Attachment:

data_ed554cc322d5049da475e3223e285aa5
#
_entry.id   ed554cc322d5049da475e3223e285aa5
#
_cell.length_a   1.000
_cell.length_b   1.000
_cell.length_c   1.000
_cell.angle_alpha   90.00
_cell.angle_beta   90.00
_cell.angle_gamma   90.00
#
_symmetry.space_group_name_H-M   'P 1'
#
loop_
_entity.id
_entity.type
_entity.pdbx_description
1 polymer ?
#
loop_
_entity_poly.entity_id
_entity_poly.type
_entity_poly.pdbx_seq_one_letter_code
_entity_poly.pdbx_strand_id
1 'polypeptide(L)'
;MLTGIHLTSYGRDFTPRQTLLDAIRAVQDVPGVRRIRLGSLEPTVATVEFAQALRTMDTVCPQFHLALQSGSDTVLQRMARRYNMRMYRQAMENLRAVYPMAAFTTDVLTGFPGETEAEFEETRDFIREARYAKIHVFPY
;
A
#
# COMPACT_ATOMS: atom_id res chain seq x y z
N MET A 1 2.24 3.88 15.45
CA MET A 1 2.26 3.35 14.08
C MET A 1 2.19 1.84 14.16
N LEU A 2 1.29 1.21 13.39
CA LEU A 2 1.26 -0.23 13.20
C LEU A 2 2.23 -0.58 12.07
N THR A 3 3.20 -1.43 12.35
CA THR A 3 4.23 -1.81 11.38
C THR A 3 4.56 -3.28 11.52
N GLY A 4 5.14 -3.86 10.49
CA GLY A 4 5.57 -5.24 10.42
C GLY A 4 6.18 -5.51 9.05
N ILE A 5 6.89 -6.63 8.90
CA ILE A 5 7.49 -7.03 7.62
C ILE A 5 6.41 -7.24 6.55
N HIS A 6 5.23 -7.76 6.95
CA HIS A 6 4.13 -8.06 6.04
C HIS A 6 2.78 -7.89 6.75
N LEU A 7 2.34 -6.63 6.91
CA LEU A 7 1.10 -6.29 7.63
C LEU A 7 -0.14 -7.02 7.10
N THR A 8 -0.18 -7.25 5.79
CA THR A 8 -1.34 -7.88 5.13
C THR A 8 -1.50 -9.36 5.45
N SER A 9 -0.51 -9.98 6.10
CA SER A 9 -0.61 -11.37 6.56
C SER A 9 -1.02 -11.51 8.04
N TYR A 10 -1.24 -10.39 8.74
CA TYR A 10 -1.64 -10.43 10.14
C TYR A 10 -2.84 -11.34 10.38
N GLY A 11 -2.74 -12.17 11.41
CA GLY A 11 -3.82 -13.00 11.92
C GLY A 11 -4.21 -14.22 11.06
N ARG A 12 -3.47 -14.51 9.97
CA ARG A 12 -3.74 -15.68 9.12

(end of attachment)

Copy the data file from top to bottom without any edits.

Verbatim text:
data_ed554cc322d5049da475e3223e285aa5
#
_entry.id   ed554cc322d5049da475e3223e285aa5
#
_cell.length_a   1.000
_cell.length_b   1.000
_cell.length_c   1.000
_cell.angle_alpha   90.00
_cell.angle_beta   90.00
_cell.angle_gamma   90.00
#
_symmetry.space_group_name_H-M   'P 1'
#
loop_
_entity.id
_entity.type
_entity.pdbx_description
1 polymer ?
#
loop_
_entity_poly.entity_id
_entity_poly.type
_entity_poly.pdbx_seq_one_letter_code
_entity_poly.pdbx_strand_id
1 'polypeptide(L)'
;MLTGIHLTSYGRDFTPRQTLLDAIRAVQDVPGVRRIRLGSLEPTVATVEFAQALRTMDTVCPQFHLALQSGSDTVLQRMARRYNMRMYRQAMENLRAVYPMAAFTTDVLTGFPGETEAEFEETRDFIREARYAKIHVFPY
;
A
#
# COMPACT_ATOMS: atom_id res chain seq x y z
N MET A 1 2.24 3.88 15.45
CA MET A 1 2.26 3.35 14.08
C MET A 1 2.19 1.84 14.16
N LEU A 2 1.29 1.21 13.39
CA LEU A 2 1.26 -0.23 13.20
C LEU A 2 2.23 -0.58 12.07
N THR A 3 3.20 -1.43 12.35
CA THR A 3 4.23 -1.81 11.38
C THR A 3 4.56 -3.28 11.52
N GLY A 4 5.14 -3.86 10.49
CA GLY A 4 5.57 -5.24 10.42
C GLY A 4 6.18 -5.51 9.05
N ILE A 5 6.89 -6.63 8.90
CA ILE A 5 7.49 -7.03 7.62
C ILE A 5 6.41 -7.24 6.55
N HIS A 6 5.23 -7.76 6.95
CA HIS A 6 4.13 -8.06 6.04
C HIS A 6 2.78 -7.89 6.75
N LEU A 7 2.34 -6.63 6.91
CA LEU A 7 1.10 -6.29 7.63
C LEU A 7 -0.14 -7.02 7.10
N THR A 8 -0.18 -7.25 5.79
CA THR A 8 -1.34 -7.88 5.13
C THR A 8 -1.50 -9.36 5.45
N SER A 9 -0.51 -9.98 6.10
CA SER A 9 -0.61 -11.37 6.56
C SER A 9 -1.02 -11.51 8.04
N TYR A 10 -1.24 -10.39 8.74
CA TYR A 10 -1.64 -10.43 10.14
C TYR A 10 -2.84 -11.34 10.38
N GLY A 11 -2.74 -12.17 11.41
CA GLY A 11 -3.82 -13.00 11.92
C GLY A 11 -4.21 -14.22 11.06
N ARG A 12 -3.47 -14.51 9.97
CA ARG A 12 -3.74 -15.68 9.12